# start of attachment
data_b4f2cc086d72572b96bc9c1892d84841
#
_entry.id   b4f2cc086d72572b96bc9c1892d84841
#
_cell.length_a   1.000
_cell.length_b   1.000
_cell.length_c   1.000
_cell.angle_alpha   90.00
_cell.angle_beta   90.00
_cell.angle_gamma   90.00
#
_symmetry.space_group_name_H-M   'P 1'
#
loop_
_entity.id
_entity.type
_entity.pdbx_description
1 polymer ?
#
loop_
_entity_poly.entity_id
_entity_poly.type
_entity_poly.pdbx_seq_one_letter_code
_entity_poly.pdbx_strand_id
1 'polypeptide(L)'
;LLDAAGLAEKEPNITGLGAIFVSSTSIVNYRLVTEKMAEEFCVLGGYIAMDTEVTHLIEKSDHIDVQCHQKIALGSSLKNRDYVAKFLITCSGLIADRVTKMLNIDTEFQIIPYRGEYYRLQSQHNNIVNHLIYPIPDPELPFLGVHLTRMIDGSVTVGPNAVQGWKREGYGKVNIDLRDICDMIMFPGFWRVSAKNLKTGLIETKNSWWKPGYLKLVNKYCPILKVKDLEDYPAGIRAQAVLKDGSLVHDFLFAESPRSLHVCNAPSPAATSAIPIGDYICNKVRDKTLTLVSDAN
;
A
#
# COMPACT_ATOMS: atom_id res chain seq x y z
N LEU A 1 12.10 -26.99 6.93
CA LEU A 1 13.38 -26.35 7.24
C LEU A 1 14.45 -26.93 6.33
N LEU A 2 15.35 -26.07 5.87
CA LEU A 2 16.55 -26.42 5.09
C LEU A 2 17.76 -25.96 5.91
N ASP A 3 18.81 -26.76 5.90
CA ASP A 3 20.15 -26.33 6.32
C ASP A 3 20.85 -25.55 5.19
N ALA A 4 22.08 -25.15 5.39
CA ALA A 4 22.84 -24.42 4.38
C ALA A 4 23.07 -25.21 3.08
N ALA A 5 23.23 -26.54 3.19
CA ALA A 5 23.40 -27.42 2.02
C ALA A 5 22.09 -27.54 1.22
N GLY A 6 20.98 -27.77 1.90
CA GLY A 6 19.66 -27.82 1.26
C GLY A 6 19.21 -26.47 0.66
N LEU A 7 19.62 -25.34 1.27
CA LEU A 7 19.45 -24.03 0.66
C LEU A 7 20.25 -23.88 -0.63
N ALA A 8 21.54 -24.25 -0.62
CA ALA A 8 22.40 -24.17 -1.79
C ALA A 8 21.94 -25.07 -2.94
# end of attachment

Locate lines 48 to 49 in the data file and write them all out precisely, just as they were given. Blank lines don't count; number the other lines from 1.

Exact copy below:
C GLY A 6 19.21 -26.47 0.66
N LEU A 7 19.62 -25.34 1.27